By Gabrielle Vizzavona
CYRIL MONDON, OWNER OF AN E. LECLERC HYPERMARKET IN ROUFFIAC — TOLOSAN,MEMBER AND WINE MARKET MANAGER FOR THE E. LECLERC CENTRAL BUYING OFFICE:
« SALES OF BOXED WINES GREW SPECTACULARLY DURING AND AFTER LOCKDOWN »
For twelve years, Cyril Mondon has owned a 6,000-square-metre E.Leclerc hypermarket – with a 400m2 wine department – near Toulouse. He was introduced to wine by his father and remains passionate about it – he did his first internship during the in-store wine festival. His store is renowned for its broad-ranging selection of wines: there are more than 1,000 SKUs, a good half of which are local to the region. He joined the selection teams for the national wine festival at the E.Leclerc Movement in 2009. For the past 3 years, he has been market manager for still and sparkling wines, overseeing 12 other members tasked with the wine department, divided into 3 negotiation teams.
Your hypermarket stayed open during the entire health crisis. How did your wine sales trend?
The still and sparkling wine market collapsed during lockdown. From March 16 to May 10, our sales of still wine fell by 7% and those of sparkling wines by 40%. The average loss for bottled wines was 22%. Conversely, our sales of boxed wines went through the roof, soaring by 25% over the same period. Some people reacted to the start of lockdown with huge anxiety, leading them to stock up on products such as pasta, rice and flour, but also wine in boxes.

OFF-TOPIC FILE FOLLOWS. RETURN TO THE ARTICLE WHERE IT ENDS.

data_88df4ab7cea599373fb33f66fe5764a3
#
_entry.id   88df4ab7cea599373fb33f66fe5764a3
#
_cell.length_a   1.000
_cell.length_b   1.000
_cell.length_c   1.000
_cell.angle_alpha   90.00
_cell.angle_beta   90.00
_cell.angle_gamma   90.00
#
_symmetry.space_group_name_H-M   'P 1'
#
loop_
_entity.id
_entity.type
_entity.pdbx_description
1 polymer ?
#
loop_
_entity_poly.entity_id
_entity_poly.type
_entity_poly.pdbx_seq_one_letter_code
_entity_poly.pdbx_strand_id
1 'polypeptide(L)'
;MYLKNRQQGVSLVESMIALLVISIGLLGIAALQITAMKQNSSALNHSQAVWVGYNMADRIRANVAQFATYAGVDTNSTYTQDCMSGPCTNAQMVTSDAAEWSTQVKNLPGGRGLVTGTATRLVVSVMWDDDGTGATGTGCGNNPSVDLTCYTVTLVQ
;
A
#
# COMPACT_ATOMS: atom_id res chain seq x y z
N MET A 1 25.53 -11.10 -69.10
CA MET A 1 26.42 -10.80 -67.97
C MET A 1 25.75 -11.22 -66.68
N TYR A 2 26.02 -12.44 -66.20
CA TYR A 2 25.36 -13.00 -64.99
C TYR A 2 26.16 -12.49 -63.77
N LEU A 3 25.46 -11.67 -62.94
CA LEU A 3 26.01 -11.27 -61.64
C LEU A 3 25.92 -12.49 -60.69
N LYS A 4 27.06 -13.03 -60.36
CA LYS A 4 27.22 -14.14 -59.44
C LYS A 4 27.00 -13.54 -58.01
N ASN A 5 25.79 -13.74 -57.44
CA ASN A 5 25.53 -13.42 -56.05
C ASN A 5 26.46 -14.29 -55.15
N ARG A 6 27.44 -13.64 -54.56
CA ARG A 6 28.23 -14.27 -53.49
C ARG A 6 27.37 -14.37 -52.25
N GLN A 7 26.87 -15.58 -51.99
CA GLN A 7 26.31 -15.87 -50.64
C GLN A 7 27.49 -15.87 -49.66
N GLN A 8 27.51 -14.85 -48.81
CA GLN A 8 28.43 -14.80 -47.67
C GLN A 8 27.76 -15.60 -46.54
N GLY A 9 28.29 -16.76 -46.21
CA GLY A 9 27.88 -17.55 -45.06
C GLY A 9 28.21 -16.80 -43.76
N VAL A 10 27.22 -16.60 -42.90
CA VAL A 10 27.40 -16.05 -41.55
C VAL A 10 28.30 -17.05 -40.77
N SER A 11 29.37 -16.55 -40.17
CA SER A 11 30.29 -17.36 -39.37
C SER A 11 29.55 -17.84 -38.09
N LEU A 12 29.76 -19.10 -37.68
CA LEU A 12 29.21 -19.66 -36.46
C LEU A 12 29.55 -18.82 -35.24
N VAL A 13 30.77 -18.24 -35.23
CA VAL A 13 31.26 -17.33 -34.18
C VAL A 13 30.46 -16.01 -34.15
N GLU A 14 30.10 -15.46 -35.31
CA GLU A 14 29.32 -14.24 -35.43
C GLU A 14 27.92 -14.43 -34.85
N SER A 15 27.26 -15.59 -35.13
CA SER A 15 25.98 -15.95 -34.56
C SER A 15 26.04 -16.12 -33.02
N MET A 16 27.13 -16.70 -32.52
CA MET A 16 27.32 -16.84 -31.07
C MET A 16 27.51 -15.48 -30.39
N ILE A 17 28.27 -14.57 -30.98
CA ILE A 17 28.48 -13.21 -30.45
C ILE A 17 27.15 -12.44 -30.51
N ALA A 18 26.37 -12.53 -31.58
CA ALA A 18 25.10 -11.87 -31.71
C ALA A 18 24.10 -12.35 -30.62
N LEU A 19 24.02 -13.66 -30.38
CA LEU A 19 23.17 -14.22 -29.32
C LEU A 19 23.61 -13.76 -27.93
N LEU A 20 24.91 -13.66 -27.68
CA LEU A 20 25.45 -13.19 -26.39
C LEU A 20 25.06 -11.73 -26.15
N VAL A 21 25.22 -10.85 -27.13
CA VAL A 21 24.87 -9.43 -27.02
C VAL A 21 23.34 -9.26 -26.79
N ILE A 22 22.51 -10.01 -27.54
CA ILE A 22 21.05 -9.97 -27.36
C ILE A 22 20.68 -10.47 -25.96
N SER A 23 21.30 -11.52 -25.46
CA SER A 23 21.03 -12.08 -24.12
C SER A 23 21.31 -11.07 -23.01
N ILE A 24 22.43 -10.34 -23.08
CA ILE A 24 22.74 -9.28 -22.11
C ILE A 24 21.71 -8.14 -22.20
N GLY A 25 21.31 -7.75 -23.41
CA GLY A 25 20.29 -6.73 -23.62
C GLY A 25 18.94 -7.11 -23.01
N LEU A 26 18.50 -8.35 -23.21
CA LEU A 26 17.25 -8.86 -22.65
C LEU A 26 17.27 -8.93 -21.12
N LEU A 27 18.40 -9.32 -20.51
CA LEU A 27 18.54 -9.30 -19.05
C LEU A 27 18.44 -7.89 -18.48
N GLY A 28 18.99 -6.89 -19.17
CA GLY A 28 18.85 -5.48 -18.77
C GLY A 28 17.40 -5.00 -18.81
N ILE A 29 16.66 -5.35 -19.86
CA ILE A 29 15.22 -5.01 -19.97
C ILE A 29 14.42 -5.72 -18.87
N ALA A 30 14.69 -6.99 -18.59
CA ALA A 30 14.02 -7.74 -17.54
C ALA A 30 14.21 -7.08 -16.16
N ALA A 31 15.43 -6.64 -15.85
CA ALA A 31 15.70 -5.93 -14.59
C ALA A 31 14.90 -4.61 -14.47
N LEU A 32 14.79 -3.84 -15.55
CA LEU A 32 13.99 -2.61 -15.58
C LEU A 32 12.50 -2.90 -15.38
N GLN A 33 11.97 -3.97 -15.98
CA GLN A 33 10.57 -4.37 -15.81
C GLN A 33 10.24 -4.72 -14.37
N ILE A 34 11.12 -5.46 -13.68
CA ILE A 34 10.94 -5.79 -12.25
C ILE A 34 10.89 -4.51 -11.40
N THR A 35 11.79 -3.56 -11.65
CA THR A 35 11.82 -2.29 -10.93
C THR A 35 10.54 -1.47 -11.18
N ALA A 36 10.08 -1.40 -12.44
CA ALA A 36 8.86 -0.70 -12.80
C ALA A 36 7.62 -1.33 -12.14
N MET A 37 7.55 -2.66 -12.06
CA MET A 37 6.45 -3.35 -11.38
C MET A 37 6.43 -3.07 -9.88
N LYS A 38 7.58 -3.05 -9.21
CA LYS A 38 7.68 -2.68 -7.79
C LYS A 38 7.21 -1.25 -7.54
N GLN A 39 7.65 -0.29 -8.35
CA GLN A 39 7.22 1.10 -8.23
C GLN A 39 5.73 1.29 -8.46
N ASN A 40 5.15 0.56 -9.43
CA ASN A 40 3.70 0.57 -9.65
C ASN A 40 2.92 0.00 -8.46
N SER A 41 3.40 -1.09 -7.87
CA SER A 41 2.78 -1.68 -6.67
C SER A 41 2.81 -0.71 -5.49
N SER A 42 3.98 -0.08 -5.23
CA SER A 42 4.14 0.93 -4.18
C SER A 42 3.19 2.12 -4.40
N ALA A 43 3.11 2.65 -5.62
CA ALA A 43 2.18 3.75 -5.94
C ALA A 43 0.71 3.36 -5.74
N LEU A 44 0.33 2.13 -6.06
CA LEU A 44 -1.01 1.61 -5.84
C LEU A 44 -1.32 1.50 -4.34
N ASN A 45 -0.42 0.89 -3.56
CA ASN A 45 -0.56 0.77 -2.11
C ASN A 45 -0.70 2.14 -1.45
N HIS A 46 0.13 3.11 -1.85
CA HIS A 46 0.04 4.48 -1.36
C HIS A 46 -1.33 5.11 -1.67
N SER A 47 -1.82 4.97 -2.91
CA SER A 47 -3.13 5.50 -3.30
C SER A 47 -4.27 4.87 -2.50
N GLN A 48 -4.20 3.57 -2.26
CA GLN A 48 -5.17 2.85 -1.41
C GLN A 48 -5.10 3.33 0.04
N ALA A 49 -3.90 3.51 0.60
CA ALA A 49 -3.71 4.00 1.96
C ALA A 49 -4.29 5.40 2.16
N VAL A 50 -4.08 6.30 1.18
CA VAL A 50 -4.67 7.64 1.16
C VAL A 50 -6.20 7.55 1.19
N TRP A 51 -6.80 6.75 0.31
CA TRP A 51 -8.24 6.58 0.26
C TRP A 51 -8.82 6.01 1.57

Did sales rapidly pick up after the end of lockdown?
Yes, and even if there is still a slight drop, the week after the end of lockdown, the bottled still wine category rose by 22% and sparkling wines by a more marginal 5%; bottled wine sales on average gained more than 17%. Even after lockdown, boxes continued to surge ahead with a 34% increase for the category.
You usually get people to try a lot of wines in-store. How do you guide consumers through your extensive range now that you cannot do this at the moment?
It is true that we are no longer able to hold wine tastings in-store. This is normally a regular feature in our store, with two tastings a month attended by winemakers and wines to taste from the shelves with the in-house wine merchants. This is now done entirely through the advice of the wine merchant, though we also rely on a concept we have introduced and that is flavour stickers that allow our customers to identify the character of a wine. The stickers have a pointer defining the smell and flavour profile of the wine. We also class wines by food/wine pairings or drinking occasions, which livens up the wine department and provides consumers with a buying cue. By doing this, we give them essential decision-making tools when confronted with a “wine wall” as extensive as ours. Consumers can feel lost and we want to avoid that.
Will in-store tastings soon be allowed again?
We have that new procedures could be introduced, but there are still some grey areas. We hope things will be sorted out by September for the wine festivals. We have an excellent range showcased over a three-week period during the festival. Wine becomes the store’s star product. These events help us make consumers more familiar with wine. We create a stage for wine and provide a lot of tasting opportunities. It would be a shame not to be able to roll this out as normal this year.
In spite of everything, has the crisis created some buying opportunities?
If I had to find a positive point about all this, it would be that 2019 Bordeaux is much more restrained in terms of pricing. The drop in price will undoubtedly boost Grand Cru sales in supermarkets and hypermarkets. The wines were becoming unaffordable and reaching their limits. It will be good to start again on a sounder basis. We were beginning to lose sight of wine’s primary role, which is to be drunk and provide enjoyment.